S1 Table. List of bat species, families and foraging groups recorded from manual identifications
of a random subset of four sites (two nights each) per village, and the codes given
to species-groups defined for subsequent automated identification with minimal overlap
in call parameters using scans and filters in Analook v. 4.1t, 2015 (Titley Electronics, www.
hoarybat.com). Single asterisk denotes species which were identified very rarely using manual
identification but not detected from automated scans. Double asterisk denotes one species
which was not manually detected in the sub-sampled sites but detected unequivocally with the automated scans.
S2 Table. Proportion of total richness contributed by alpha and beta components for all
seven taxa based on individual- and sample-based partitioning respectively.
S1 Fig. Response of animal communities to three land use types: Croplands, settlements,
and rangelands in a rural landscape using two response variables, (a) abundance and (b)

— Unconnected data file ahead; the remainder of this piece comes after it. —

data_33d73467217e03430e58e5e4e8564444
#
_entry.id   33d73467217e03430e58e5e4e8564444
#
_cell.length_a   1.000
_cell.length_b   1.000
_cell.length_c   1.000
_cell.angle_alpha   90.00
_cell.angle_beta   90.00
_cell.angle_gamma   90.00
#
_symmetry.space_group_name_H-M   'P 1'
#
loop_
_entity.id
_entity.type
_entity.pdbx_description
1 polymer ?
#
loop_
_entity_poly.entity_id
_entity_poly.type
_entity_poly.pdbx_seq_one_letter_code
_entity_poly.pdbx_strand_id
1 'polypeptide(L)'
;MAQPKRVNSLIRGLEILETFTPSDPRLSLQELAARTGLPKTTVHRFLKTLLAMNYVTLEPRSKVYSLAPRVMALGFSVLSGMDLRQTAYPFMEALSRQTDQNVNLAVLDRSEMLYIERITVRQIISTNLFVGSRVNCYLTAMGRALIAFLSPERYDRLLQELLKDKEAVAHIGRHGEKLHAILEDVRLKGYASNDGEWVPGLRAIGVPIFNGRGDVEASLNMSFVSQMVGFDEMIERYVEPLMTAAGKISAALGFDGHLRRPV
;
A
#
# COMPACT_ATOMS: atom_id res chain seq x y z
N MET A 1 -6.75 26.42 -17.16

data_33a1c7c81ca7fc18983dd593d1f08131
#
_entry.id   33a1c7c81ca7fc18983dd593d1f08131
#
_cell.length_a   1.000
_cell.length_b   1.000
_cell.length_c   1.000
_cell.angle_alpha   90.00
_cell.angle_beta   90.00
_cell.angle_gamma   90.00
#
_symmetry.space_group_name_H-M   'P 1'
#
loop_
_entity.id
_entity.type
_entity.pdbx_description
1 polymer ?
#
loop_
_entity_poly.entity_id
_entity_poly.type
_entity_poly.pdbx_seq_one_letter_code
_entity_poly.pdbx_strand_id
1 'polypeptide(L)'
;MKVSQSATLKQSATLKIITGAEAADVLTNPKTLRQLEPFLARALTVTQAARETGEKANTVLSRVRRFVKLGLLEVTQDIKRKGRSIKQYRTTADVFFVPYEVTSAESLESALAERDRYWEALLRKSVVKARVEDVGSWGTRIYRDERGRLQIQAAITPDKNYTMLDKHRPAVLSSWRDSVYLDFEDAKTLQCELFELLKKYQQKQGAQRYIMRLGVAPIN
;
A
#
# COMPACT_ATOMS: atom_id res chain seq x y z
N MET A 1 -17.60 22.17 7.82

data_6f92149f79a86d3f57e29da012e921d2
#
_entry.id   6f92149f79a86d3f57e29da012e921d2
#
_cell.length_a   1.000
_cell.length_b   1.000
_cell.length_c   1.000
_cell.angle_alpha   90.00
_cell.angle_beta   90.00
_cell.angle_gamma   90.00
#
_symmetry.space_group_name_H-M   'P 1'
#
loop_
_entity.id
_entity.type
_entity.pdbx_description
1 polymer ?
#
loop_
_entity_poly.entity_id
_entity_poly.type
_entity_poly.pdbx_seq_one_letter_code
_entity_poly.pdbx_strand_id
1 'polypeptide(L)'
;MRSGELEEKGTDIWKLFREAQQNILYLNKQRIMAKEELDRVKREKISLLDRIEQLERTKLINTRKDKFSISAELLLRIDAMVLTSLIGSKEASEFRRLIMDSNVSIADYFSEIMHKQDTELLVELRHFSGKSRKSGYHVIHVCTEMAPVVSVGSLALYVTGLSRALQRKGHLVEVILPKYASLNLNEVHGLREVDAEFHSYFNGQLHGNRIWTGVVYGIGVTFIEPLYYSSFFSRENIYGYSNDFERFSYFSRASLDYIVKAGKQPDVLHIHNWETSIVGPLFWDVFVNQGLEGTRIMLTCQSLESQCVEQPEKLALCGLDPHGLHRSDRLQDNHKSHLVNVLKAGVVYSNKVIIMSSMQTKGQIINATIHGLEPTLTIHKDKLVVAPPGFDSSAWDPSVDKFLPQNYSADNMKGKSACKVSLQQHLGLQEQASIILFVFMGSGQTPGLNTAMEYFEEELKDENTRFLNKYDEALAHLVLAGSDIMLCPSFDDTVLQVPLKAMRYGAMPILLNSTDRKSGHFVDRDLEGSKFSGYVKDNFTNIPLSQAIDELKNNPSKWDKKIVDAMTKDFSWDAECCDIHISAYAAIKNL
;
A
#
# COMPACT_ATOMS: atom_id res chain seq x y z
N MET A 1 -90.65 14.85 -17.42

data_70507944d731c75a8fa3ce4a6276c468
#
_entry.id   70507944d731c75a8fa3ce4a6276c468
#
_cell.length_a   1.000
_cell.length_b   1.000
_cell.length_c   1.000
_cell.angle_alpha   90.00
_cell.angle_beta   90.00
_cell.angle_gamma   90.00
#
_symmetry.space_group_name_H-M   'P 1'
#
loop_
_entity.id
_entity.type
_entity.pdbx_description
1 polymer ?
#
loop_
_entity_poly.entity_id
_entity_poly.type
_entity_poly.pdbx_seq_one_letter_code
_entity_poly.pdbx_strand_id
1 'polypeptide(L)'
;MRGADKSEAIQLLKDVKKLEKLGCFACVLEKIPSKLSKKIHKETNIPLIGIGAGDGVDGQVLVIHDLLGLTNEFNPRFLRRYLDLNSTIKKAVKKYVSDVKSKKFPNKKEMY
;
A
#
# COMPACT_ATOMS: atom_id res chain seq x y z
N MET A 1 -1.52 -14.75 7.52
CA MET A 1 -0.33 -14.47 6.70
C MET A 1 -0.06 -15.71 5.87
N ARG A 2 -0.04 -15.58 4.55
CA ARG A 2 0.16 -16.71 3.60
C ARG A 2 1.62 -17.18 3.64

richness. All values were standardized for comparison to represent standard deviations from
the mean. Whiskers represent the range, boxes the first and third quartiles, dark lines the
median and isolated circles are outliers.
S1 File. R-script and associated R output of PERMANOVA analyses for acousticallyobtained
(SM2 bat detectors, Wildlife Acoustics) abundance data for 13 species-groups of
bats using Bray-Curtis distance. Analyses were conducted in R using the ªveganº, ªcarº and
ªMASSº packages. Species group codes and foraging associations (open-air, clutter and clutter-
edge; Schoeman & Jacobs, 2008)) are explained in S1 Table.